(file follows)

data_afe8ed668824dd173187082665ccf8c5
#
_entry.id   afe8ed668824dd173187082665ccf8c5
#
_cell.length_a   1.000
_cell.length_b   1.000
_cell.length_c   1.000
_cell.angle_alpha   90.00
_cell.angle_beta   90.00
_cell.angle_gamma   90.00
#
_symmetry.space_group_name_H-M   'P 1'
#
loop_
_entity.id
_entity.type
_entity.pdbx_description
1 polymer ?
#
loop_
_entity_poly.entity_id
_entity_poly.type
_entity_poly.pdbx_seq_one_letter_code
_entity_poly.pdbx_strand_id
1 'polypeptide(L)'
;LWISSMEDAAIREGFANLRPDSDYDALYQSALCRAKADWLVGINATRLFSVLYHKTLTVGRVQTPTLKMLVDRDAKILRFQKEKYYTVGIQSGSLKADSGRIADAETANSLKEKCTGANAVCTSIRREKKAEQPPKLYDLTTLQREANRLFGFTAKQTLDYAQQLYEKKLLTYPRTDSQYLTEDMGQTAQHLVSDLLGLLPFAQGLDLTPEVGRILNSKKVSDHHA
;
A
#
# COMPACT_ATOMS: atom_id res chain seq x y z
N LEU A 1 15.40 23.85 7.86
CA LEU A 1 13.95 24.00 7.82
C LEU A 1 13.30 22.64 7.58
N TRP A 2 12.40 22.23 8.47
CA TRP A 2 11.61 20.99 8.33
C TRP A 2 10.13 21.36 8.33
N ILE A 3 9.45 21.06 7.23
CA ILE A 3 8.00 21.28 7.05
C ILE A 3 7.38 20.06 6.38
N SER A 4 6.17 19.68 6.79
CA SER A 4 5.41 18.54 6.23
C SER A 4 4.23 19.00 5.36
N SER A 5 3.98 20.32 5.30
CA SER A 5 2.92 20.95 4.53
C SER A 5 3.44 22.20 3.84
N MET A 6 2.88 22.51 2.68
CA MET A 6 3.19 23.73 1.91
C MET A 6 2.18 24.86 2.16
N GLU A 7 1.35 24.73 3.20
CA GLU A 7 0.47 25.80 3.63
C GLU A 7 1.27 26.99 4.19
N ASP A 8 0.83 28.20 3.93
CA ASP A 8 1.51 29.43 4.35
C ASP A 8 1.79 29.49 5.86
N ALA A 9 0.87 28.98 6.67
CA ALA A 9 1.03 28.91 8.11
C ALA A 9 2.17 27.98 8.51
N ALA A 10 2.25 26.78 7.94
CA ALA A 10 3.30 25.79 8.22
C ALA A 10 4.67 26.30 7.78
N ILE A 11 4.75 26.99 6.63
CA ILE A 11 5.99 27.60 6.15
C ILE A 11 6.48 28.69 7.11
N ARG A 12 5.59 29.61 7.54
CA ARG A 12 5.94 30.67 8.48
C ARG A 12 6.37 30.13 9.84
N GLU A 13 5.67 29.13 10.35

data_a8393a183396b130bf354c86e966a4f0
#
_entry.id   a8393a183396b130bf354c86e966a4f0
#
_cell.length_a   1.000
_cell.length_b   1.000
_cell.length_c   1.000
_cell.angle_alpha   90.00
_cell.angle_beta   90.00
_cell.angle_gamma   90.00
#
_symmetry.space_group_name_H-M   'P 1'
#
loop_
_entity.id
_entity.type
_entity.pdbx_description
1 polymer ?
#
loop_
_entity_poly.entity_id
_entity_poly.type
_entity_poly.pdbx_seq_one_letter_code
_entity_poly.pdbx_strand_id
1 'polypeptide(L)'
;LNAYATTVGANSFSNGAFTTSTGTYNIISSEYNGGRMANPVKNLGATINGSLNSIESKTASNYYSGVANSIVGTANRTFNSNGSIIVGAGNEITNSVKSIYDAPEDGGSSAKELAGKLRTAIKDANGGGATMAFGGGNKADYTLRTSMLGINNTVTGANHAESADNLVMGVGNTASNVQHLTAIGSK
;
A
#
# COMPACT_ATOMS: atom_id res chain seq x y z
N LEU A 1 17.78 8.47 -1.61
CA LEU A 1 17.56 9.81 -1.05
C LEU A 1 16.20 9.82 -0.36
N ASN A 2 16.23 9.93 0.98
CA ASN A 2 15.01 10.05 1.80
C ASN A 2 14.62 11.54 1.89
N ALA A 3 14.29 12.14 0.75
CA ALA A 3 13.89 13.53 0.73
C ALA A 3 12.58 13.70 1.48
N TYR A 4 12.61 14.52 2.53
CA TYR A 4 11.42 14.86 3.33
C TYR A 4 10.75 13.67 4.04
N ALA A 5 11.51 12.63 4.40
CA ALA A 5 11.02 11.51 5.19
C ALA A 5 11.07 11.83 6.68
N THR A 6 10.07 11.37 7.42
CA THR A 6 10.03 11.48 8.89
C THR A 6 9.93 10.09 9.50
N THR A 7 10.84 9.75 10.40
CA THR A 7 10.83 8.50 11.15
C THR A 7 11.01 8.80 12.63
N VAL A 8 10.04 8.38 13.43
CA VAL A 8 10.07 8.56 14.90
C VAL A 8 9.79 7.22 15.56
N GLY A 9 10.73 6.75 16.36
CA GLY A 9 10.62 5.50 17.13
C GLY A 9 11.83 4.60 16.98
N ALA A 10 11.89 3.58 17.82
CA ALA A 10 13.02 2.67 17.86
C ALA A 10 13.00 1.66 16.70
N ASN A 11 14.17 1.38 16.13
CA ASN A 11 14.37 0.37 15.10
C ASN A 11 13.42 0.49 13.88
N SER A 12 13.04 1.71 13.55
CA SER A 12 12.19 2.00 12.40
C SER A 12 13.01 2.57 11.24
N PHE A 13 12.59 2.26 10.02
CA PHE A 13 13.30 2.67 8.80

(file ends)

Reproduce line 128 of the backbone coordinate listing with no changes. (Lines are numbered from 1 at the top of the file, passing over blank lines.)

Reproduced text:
N ASN A 11 14.17 1.38 16.13